Posted by The PRW Staff on January 15, 2014

Whole Foods Market has agreed to stop selling produce grown in sewage sludge! The company has announced a new set of standards for the fresh produce and flowers it sells, which will be presented in stores nationwide in September 2014. Activist and educated shopper Mario Ciasulli received word from the company that prohibiting the use of sewage sludge as a “fertilizer” will be part of the core requirements. Thank Whole Foods for listening to consumers, ask Whole Foods to make this announcement public, and tell the company you’ll be watching to see that these changes are made!

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Comments

This new Whole Foods policy is good news. We hope that this will set the trend for other markets to follow suit. Meanwhile Whole Foods should also consider not accepting dairy products, especially milk, from farmers that graze their cattle on pastures that have been spread with sludge. Cattle ingest soil, as well as forage, and on treated pastures, they would be ingesting sludge. Toxic sludge chemicals, such as dioxins and PCBs, are excreted through lactation, so they end up in milk.

Good for Whole Foods, but so what? USDA Organic farms are not supposed to be using bio-solids anyway. The only difference between bio-sludge and the compost being used on "USDA Organic" farms in California is that sludge is tested while the compost is not.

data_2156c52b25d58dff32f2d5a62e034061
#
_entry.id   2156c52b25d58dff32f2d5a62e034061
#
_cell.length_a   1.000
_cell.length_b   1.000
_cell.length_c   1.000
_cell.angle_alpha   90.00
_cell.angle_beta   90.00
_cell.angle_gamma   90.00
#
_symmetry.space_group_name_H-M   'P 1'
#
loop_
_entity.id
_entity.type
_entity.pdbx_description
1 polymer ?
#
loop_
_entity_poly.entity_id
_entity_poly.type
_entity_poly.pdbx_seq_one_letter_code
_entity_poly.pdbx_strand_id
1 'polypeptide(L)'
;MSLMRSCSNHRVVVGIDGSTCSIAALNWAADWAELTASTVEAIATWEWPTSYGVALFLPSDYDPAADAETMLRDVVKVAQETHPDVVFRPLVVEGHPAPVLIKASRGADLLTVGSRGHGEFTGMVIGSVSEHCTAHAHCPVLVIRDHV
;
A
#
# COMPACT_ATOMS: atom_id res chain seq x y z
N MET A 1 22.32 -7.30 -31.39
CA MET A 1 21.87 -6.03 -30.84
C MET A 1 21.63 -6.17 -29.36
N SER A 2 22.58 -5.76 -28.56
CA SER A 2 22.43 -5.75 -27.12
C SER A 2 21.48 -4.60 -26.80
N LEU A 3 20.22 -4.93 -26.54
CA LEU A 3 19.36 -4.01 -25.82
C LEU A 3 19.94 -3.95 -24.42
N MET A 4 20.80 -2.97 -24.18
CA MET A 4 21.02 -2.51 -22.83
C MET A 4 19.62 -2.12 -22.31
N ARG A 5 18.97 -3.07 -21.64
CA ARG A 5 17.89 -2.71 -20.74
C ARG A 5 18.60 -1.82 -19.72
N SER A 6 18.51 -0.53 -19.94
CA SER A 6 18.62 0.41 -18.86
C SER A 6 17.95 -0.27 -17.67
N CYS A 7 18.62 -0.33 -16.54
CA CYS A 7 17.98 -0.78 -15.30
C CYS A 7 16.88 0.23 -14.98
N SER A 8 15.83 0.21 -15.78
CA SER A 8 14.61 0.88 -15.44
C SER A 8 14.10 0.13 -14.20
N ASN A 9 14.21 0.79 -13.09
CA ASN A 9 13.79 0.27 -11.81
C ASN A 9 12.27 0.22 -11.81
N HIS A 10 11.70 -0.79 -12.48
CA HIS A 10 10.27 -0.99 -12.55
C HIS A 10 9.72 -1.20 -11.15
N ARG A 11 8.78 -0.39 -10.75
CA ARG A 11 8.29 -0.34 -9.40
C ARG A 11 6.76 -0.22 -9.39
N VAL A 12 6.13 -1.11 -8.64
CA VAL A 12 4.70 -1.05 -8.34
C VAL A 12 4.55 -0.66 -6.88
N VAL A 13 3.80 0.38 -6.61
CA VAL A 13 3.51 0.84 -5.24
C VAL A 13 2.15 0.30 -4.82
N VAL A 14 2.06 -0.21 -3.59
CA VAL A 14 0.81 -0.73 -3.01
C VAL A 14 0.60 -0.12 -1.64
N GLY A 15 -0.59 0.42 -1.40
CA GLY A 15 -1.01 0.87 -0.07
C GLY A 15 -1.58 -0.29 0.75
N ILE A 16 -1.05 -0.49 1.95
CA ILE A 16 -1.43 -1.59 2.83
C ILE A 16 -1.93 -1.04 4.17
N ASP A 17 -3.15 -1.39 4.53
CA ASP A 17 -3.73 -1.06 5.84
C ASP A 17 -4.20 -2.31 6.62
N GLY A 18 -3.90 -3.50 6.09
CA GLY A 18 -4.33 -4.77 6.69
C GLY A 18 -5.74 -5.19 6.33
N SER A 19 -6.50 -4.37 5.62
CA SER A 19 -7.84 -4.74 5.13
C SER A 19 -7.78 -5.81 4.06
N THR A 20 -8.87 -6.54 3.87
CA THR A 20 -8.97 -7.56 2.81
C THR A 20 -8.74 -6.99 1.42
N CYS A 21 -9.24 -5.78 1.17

The mega USDA Organic farms in California (eg Earthbound Farms) are dependent on the use of tons of off-farm compost, per acre and are still being certified as 'USDA Organic" by the CCOF (in collusion with NOP) despite the fact that compost they are importing is proven to be contaminated with pesticides that are specifically not allowed for use on USDA Organic certified farms. Contrary to common beliefs, there generally is no testing of any of the products being used on USDA Organic farms in California. Unlike the compost being used on USDA Organic farms, with sludge you have a better idea of what's not in it. The official USDA AMS NOP position regarding contaminating of soil, water, and air on USDA Certified farming operations, at least in California is "We do not test." Here's a link to the official NOSB definition of "organic" as per the USDA:
http://www.nal.usda.gov/afsic/pubs/ofp/ofp.shtml

Large scale composting also consistently fails to keep the trash out, trash like plastics, like corrugated cardboard in which PVC glue is sometimes used, and like inks, which despite the industry greenwash of having “a soy based carrier” may still have heavy metals as coloring agents.

These are compromises the industry makes. There may be rare exceptions, large and municipal scale operations that do keep their products clean.

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